severe pain (disabling)
  • --Management
  • Reduction of testicular spasm
  • Application of cold pack
  • Unresolved pain after 15-20 minutes requires
    referral to a physician

  • Spermatic Cord Torsion
  • Etiology
  • Result of testicle revolving in the scrotum
    following a direct blow or as the result of
    coughing or vomiting
  • Signs and Symptoms
  • Acute testicular pain, nausea, vomiting and
    inflammation in the area
  • Management
  • Immediate medical care is required to prevent
    irreparable complications

  • Traumatic Hydrocele of the Tunica Vaginalis
  • Etiology
  • Fluid accumulation caused by a severe blow to the
    testicular region (venous plexus on the posterior
    aspect of the testicle becomes engorged)
  • Rupture of the plexus results in rapid
    accumulation of blood in the scrotum (hematocele)
  • Signs and Symptoms
  • Pain and significant swelling in the scrotum
  • Management
  • Cold pack application and referral to a physician

  • Vaginitis
  • Etiology
  • Inflammation of the vagina can be caused by a
    variety of microorganisms, bacterial infections,
    chemicals from douching, irritation from a tampon
    or poor hygiene habits
  • Signs and Symptoms
  • Purulent and bloody vaginal discharge strong
    odor with vaginal itching
  • Frequent and painful urination
  • Vagina is red and painful to the touch
  • Management
  • Vaginitis caused by an STD will require
    appropriate antibiotic or antifungal medication
  • Instruction on proper bladder and bowel hygiene
    as well as sexual behavior may also be necessary

  • Contusion of the Female Genitalia
  • Etiology
  • Low incidence of injury in sports
  • Most common occurrence involve contusion of
    external genitalia (vulva - including the labia,
    clitoris and the vaginal vestibule)
  • Signs and Symptoms
  • Hematoma results from contusion - may also
    involve pubic symphysis resulting in osteitis

  • Injury of the Spleen
  • Etiology
  • Result of a direct blow, infectious mononucleosis
    (causing an enlarged spleen)
  • Signs and Symptoms
  • Indications of a ruptured spleen involve history
    of a direct blow, signs of shock, abdominal
    rigidity, nausea, vomiting
  • Kehrs sign
  • Management
  • Ability to splint self may produce delayed
    hemorrhaging - easily disrupted resulting in
    internal bleeding
  • Conservative treatment involves 1 wk of
    hospitalization and a gradual return to activity
  • Surgery will result in three months of recovery
    while removal of spleen will result in a 6 month
    removal from activity

  • Abdominal Muscle Strain
  • Etiology
  • Result of sudden twisting or reaching of trunk,
    tearing abdominal musculature
  • Signs and Symptoms
  • Severe pain and hematoma formation
  • Generally involves rectus abdominus
  • Management
  • Ice and compression with conservative treatment
  • Exercise within pain free limits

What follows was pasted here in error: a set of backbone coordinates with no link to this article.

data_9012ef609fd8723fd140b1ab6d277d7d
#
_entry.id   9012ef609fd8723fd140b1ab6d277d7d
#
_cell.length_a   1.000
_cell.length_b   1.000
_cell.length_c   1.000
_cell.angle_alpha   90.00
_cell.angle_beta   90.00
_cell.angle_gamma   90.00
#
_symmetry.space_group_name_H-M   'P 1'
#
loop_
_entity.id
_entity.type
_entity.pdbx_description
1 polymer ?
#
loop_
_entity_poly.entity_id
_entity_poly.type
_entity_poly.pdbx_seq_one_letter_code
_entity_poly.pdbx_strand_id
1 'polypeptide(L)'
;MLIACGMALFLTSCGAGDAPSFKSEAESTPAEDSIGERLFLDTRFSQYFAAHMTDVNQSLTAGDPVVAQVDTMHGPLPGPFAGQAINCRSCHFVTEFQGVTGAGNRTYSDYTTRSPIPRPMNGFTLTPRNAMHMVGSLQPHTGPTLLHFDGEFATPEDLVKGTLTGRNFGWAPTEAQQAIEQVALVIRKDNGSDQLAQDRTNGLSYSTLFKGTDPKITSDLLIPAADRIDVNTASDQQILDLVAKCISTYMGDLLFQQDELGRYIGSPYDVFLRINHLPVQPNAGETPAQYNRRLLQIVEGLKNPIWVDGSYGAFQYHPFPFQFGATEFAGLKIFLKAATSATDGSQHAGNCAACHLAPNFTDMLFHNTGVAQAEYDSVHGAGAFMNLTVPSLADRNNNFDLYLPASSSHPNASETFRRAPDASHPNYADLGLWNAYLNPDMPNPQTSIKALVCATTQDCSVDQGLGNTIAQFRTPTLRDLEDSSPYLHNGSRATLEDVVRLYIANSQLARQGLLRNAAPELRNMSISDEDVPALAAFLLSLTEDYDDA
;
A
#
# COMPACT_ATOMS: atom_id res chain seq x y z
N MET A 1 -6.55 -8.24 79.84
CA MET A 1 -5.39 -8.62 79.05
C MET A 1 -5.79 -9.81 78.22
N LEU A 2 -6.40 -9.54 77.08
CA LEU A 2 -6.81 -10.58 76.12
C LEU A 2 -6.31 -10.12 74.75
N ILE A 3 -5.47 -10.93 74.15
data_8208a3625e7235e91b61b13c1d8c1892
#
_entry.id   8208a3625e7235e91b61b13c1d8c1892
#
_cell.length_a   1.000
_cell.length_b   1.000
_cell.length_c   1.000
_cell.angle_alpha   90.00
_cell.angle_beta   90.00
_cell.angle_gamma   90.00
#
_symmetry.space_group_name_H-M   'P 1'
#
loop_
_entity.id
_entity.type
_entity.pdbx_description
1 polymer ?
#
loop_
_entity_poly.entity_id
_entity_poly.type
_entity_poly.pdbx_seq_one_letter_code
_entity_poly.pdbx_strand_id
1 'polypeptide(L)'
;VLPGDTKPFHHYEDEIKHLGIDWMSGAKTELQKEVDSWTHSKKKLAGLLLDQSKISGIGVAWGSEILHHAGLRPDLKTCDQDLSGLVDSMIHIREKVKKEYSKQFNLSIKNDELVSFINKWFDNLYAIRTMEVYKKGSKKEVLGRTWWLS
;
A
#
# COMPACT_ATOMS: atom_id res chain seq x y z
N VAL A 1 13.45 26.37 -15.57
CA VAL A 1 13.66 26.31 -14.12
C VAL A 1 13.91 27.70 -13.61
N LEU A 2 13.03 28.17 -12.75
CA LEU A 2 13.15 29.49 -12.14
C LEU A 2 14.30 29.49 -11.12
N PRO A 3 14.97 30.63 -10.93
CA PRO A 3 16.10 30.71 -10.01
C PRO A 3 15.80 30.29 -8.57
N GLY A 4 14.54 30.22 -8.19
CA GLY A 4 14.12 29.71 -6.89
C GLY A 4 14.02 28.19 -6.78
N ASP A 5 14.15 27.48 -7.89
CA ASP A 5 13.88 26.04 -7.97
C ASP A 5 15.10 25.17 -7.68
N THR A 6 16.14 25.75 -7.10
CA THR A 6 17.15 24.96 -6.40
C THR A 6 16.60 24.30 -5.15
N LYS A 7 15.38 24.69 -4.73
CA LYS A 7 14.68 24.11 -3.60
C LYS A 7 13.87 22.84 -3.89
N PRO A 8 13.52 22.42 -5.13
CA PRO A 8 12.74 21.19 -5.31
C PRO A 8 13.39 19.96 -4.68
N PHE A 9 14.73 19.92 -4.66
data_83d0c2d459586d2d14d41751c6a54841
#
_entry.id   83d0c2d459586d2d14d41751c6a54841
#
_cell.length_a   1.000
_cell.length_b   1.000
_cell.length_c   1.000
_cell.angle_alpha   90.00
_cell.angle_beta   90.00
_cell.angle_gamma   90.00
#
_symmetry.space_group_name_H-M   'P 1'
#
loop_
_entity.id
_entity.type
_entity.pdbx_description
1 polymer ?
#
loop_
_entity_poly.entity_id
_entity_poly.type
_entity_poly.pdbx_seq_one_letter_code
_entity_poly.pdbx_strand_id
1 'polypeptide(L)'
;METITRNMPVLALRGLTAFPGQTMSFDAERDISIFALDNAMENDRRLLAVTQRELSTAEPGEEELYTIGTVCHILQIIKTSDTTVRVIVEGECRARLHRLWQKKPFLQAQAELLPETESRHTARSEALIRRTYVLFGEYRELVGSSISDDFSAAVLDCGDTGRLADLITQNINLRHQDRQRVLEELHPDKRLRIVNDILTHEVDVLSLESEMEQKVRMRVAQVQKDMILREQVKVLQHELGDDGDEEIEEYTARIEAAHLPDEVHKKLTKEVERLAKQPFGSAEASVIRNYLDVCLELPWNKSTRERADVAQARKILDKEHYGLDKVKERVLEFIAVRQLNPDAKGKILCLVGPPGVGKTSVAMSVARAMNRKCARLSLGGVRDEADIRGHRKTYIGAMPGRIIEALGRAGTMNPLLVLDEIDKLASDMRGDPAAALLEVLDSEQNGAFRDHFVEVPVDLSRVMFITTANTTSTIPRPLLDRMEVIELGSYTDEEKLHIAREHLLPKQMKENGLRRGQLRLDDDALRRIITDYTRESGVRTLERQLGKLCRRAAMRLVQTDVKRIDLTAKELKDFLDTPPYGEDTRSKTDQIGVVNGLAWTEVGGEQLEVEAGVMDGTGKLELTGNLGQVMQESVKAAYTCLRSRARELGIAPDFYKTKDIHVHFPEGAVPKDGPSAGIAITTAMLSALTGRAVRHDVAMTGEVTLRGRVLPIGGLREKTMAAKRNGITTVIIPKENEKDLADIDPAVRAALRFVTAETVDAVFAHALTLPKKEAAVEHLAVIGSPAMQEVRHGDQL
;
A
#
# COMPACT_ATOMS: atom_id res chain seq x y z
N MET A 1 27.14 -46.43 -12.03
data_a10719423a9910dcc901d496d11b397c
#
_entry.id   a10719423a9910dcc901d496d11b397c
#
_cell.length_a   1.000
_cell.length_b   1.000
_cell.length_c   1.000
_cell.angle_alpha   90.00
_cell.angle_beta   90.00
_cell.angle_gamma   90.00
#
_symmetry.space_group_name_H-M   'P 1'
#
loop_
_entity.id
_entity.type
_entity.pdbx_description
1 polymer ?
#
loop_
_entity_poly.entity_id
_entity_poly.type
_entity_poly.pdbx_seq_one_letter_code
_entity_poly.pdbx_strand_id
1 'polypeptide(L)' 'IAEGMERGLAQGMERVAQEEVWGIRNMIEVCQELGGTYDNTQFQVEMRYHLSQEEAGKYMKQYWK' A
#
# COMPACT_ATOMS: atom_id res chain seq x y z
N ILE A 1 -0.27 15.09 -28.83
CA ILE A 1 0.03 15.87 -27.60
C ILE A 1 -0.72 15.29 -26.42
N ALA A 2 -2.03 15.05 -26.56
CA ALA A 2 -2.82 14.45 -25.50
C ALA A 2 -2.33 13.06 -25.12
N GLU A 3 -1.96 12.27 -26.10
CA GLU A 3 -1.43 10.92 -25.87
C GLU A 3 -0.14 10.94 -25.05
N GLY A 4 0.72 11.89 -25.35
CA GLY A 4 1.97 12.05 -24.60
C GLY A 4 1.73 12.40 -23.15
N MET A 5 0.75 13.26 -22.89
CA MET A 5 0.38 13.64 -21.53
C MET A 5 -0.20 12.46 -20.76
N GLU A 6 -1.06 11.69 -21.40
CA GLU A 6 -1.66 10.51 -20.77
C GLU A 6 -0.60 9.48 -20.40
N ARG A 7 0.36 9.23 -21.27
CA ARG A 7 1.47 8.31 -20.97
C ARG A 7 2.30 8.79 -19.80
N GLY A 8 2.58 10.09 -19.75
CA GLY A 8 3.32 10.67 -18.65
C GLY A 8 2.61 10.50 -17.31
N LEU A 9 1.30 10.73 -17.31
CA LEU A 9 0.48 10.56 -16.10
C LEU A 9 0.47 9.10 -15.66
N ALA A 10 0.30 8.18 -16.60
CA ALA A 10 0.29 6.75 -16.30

• Contusions of Abdominal Wall
  • Etiology
  • Caused by a compressive force - generally
    occurring in collision sports
  • Extent of injury depends on whether force is
    blunt or penetrating
  • Signs and Symptoms
  • May cause a hematoma to develop under fascia of
    surrounding muscle tissue
  • Swelling may cause pain and tightness w/in the
  • Management
  • Cold pack and compression
  • Be sure to check for signs of internal injuries

  • Hernia
  • Etiology
  • Protrusion of abdominal viscera through portion
    of abdominal wall (congenital or acquired)
  • Inguinal vs. femoral hernias
  • Complications and strangulated hernias
  • Signs and Symptoms
  • Acquired hernia occur when natural weakness is
    further aggravated by a direct blow or strain
  • History of direct blow to groin area, pain and
    prolonged discomfort, superficial protrusion with
    pain increasing with coughing reported pulling
    sensation in groin area
  • Management
  • Surgery is preferred by most physicians
  • Mechanical devices are not suitable for athletics
    due to friction and irritation they produce

  • Blow to Solar Plexus
  • Etiology
  • Transitory paralysis of the diaphragm
  • Signs and Symptoms
  • Stops respiration and leads to anoxia
  • Generally transitory
  • Management
  • Must help athlete overcome apprehension
  • Use short inspirations and long expirations
  • Calm athlete, prevent hyperventilation
  • ATC should question possibility of internal injury

  • Stitch in the Side
  • Etiology
  • Idiopathic condition with obscure cause and
    several hypotheses
  • Constipation, intestinal gas, overeating,
    diaphragmatic spasm, poor conditioning, lack of
    visceral support and weak abdominals, distended
    spleen, breathing techniques resulting in lack of
    oxygen, ischemia of diaphragm or intercostal
  • Signs and Symptoms
  • Cramp-like pain that develops on either the right
    or left costal angle during hard physical
  • Management
  • Relaxation of the spasm
  • Stretch arm on affected side as high as possible
  • Flex trunk forward on the thighs
  • Additional problems may warrant further study